He say a lot of the stories were in him for a long time like little seeds, and then somehow they eventually blossomed.
“Usually the character comes first, and then I imagine a person growing inside of me,” explains Stork.
In his book, “The Memory of Light” (2016), he wrote about a teenage girl recovering from depression after a suicide attempt. This is also a topic close to the author’s heart.
“Depression started when I was a teenager, and it continued through my life,” says Stork. “Ten years ago, I was diagnosed with bipolar disorder…In this book, I wanted to focus on the recovery aspect – that hasn’t been covered too much – the day to day to getting better. I poured into that book all of my experiences – it took me four years. It had to be hopeful so that if it fell into the hands of a young person with depression, it would turn them in the right direction.”
What helped him recover?
“I had my family, my wife and my kids – I really didn’t have an option to be out of commission – they depended on me,” says Stork. “A lot of what helped me was trying to understand that it was an illness. When you have thoughts of not being worthy – [I now understand] that’s from the illness.”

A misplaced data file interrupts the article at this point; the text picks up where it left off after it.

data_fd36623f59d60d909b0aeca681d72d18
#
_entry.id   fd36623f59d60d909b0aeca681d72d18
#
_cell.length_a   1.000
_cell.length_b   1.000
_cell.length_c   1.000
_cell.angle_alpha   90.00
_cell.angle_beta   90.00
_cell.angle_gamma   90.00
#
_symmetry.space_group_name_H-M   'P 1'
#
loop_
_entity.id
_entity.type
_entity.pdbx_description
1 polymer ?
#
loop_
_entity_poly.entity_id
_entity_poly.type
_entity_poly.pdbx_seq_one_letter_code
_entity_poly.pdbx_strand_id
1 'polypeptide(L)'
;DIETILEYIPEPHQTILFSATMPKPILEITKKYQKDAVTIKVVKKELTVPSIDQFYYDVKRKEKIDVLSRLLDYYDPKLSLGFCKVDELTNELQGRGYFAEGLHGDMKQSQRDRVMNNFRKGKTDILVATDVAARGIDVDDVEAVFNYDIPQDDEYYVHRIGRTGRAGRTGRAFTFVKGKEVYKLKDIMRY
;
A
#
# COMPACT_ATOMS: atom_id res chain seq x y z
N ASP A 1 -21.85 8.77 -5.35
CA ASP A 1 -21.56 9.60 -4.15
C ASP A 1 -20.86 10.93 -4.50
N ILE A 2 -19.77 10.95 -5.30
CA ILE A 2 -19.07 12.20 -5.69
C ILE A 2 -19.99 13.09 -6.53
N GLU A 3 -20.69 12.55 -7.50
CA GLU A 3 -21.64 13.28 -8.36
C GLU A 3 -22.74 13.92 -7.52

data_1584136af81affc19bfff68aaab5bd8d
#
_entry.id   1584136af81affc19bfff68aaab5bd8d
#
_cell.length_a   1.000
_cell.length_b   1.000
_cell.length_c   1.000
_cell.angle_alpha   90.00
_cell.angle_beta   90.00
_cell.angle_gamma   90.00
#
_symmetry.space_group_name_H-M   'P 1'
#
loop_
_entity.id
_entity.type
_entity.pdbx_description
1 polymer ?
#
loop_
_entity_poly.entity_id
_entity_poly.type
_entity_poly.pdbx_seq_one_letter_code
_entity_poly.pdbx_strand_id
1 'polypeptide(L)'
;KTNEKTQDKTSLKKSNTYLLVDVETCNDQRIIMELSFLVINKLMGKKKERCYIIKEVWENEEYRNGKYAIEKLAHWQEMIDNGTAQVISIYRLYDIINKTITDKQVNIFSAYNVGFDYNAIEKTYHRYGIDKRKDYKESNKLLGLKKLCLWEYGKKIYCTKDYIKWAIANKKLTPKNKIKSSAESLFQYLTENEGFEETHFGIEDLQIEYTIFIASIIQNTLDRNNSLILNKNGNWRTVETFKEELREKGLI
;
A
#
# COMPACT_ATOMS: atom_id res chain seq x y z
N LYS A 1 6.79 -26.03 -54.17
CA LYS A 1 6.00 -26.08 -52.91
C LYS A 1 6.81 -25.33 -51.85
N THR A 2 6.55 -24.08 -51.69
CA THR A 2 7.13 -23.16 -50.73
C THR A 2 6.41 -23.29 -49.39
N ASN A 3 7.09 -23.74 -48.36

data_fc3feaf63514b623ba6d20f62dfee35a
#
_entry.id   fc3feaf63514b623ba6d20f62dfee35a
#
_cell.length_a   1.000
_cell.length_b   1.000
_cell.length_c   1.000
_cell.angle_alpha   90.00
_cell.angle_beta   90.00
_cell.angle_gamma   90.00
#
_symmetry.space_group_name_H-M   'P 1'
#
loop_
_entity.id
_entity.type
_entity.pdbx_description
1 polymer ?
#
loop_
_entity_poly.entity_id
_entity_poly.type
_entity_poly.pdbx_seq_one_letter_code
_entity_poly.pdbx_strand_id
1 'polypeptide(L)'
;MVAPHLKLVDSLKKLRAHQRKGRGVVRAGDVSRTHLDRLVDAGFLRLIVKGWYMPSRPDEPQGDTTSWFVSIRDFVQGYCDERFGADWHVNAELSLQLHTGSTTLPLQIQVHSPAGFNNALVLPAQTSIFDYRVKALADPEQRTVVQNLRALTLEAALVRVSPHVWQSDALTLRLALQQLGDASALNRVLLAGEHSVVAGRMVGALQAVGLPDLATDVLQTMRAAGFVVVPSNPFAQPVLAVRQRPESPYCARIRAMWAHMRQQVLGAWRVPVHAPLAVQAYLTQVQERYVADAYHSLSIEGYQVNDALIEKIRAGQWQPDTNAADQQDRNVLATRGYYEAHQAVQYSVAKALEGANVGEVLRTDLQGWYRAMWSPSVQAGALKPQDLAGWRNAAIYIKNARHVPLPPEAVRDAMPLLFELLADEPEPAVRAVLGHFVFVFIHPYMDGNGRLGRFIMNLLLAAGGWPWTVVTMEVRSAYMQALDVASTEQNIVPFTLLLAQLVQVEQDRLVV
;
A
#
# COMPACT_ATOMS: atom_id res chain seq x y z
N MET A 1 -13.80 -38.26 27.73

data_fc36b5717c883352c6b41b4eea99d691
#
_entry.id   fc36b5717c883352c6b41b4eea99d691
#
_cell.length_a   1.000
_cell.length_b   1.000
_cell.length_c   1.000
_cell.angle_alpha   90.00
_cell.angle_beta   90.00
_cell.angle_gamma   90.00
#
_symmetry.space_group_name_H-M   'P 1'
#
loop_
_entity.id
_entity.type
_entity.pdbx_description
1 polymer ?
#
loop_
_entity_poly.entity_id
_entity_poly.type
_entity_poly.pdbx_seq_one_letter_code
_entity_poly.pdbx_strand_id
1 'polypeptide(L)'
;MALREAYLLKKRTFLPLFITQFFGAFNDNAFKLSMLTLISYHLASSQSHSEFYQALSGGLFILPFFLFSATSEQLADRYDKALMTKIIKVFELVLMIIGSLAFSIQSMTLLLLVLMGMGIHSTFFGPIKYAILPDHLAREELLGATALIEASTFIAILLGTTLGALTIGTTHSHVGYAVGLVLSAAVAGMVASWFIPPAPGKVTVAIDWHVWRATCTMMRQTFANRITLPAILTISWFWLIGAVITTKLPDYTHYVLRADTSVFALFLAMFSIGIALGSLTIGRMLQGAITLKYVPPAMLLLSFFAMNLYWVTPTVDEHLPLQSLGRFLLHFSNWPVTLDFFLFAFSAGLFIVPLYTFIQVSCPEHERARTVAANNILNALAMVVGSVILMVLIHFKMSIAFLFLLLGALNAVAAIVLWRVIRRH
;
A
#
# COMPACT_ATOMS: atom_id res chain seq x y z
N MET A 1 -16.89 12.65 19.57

For Stork, representation is also very important.
“All my characters are Mexican-American – first or second generation,” he says. “Some are poor, some are smart, some have struggles – it’s really all over the spectrum. Hopefully I’m showing that these are human beings that happen to be Mexican – the race is not the focus, but an integral part…My hope is that the book becomes a space where young people see themselves reflected.”
“There were stories of Mexicans raping and killing young women, and I was sort of amazed at the number of people who kind of rallied behind this opposition to the undocumented immigrant, and the picture that was being painted of Mexicans,” says Stork. “I felt angry and wanted to do something with that anger… I wanted to show how complex the Mexican society was.”
So Stork decided to write about a fictional brother and sister in Juarez, and the factual topic of femicide happening all over Mexico and Latin America –thousands of women and girls have gone missing, or been killed, for more than two decades.
“As a writer, the most important thing is that you enable the reader to go into the world of the novel and become a part of it,” says Stork. “What would be great is that if the novel brings a greater understanding of the people that are sometimes hated. We don’t understand the world they come from. We don’t realize how technologically advanced Mexico is, for example…The disrespect of women that led to all these killings of women – these feelings are also in the U.S. – which we are seeing now.”
He’s already thinking that his next book is going to talk about the same brother and sister, and their life now in the U.S.
What would be the most important piece of life advice he’d like to give his younger self?
“I would tell my younger self to concentrate on the enjoyment of the work itself. Don’t worry about the rewards – which may come or not come – just do your best. Do something that you enjoy, and something that is useful for others. Whatever happens after that is up to God and is in His hands…”